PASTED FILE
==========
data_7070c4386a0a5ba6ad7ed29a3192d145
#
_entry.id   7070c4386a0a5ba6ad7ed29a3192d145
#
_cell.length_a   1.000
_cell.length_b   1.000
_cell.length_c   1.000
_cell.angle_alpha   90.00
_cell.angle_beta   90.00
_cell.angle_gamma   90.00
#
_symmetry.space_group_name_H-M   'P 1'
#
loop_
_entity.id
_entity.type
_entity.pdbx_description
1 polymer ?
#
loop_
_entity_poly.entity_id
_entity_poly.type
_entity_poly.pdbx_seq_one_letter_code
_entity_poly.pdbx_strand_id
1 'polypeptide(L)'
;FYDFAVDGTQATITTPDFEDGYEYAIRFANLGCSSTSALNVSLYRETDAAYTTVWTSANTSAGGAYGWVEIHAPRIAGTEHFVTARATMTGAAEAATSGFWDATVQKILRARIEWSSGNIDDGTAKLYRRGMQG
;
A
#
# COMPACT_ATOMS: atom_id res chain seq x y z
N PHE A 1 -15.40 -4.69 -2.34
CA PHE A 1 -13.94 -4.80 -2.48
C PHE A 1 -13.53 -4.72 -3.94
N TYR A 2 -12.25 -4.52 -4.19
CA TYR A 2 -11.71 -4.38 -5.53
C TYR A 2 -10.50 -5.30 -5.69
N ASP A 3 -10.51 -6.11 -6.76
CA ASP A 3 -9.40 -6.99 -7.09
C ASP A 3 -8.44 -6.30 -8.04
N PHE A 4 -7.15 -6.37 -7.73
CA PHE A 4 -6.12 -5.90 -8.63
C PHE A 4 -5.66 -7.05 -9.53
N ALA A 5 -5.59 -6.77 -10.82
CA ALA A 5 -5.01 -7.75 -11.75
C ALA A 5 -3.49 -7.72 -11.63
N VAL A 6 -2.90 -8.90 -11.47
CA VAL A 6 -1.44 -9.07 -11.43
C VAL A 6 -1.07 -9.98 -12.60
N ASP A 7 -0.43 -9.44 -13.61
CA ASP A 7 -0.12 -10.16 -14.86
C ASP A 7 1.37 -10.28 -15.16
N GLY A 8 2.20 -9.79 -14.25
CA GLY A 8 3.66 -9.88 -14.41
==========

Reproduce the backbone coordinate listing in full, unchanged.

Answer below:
data_7070c4386a0a5ba6ad7ed29a3192d145
#
_entry.id   7070c4386a0a5ba6ad7ed29a3192d145
#
_cell.length_a   1.000
_cell.length_b   1.000
_cell.length_c   1.000
_cell.angle_alpha   90.00
_cell.angle_beta   90.00
_cell.angle_gamma   90.00
#
_symmetry.space_group_name_H-M   'P 1'
#
loop_
_entity.id
_entity.type
_entity.pdbx_description
1 polymer ?
#
loop_
_entity_poly.entity_id
_entity_poly.type
_entity_poly.pdbx_seq_one_letter_code
_entity_poly.pdbx_strand_id
1 'polypeptide(L)'
;FYDFAVDGTQATITTPDFEDGYEYAIRFANLGCSSTSALNVSLYRETDAAYTTVWTSANTSAGGAYGWVEIHAPRIAGTEHFVTARATMTGAAEAATSGFWDATVQKILRARIEWSSGNIDDGTAKLYRRGMQG
;
A
#
# COMPACT_ATOMS: atom_id res chain seq x y z
N PHE A 1 -15.40 -4.69 -2.34
CA PHE A 1 -13.94 -4.80 -2.48
C PHE A 1 -13.53 -4.72 -3.94
N TYR A 2 -12.25 -4.52 -4.19
CA TYR A 2 -11.71 -4.38 -5.53
C TYR A 2 -10.50 -5.30 -5.69
N ASP A 3 -10.51 -6.11 -6.76
CA ASP A 3 -9.40 -6.99 -7.09
C ASP A 3 -8.44 -6.30 -8.04
N PHE A 4 -7.15 -6.37 -7.73
CA PHE A 4 -6.12 -5.90 -8.63
C PHE A 4 -5.66 -7.05 -9.53
N ALA A 5 -5.59 -6.77 -10.82
CA ALA A 5 -5.01 -7.75 -11.75
C ALA A 5 -3.49 -7.72 -11.63
N VAL A 6 -2.90 -8.90 -11.47
CA VAL A 6 -1.44 -9.07 -11.43
C VAL A 6 -1.07 -9.98 -12.60
N ASP A 7 -0.43 -9.44 -13.61
CA ASP A 7 -0.12 -10.16 -14.86
C ASP A 7 1.37 -10.28 -15.16
N GLY A 8 2.20 -9.79 -14.25
CA GLY A 8 3.66 -9.88 -14.41